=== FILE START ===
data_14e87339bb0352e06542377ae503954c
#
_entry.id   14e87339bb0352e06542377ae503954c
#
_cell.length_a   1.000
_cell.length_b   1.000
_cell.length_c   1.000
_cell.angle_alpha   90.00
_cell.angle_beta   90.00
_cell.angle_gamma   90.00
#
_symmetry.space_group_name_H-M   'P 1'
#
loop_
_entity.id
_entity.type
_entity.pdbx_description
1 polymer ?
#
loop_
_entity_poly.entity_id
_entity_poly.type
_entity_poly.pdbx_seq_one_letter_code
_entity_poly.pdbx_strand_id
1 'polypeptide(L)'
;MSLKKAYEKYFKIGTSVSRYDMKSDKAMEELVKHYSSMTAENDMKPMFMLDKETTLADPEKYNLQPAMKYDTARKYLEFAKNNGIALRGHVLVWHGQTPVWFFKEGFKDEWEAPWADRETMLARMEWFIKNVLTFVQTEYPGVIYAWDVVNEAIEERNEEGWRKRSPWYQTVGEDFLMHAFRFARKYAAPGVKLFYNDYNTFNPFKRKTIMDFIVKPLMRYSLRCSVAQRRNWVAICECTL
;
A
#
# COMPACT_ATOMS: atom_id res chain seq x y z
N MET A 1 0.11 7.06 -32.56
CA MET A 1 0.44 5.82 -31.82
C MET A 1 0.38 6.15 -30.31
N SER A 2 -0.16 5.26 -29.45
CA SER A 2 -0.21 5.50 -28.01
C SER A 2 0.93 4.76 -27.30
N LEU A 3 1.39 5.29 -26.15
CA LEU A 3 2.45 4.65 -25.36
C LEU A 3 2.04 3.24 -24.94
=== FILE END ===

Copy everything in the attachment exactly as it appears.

data_14e87339bb0352e06542377ae503954c
#
_entry.id   14e87339bb0352e06542377ae503954c
#
_cell.length_a   1.000
_cell.length_b   1.000
_cell.length_c   1.000
_cell.angle_alpha   90.00
_cell.angle_beta   90.00
_cell.angle_gamma   90.00
#
_symmetry.space_group_name_H-M   'P 1'
#
loop_
_entity.id
_entity.type
_entity.pdbx_description
1 polymer ?
#
loop_
_entity_poly.entity_id
_entity_poly.type
_entity_poly.pdbx_seq_one_letter_code
_entity_poly.pdbx_strand_id
1 'polypeptide(L)'
;MSLKKAYEKYFKIGTSVSRYDMKSDKAMEELVKHYSSMTAENDMKPMFMLDKETTLADPEKYNLQPAMKYDTARKYLEFAKNNGIALRGHVLVWHGQTPVWFFKEGFKDEWEAPWADRETMLARMEWFIKNVLTFVQTEYPGVIYAWDVVNEAIEERNEEGWRKRSPWYQTVGEDFLMHAFRFARKYAAPGVKLFYNDYNTFNPFKRKTIMDFIVKPLMRYSLRCSVAQRRNWVAICECTL
;
A
#
# COMPACT_ATOMS: atom_id res chain seq x y z
N MET A 1 0.11 7.06 -32.56
CA MET A 1 0.44 5.82 -31.82
C MET A 1 0.38 6.15 -30.31
N SER A 2 -0.16 5.26 -29.45
CA SER A 2 -0.21 5.50 -28.01
C SER A 2 0.93 4.76 -27.30
N LEU A 3 1.39 5.29 -26.15
CA LEU A 3 2.45 4.65 -25.36
C LEU A 3 2.04 3.24 -24.94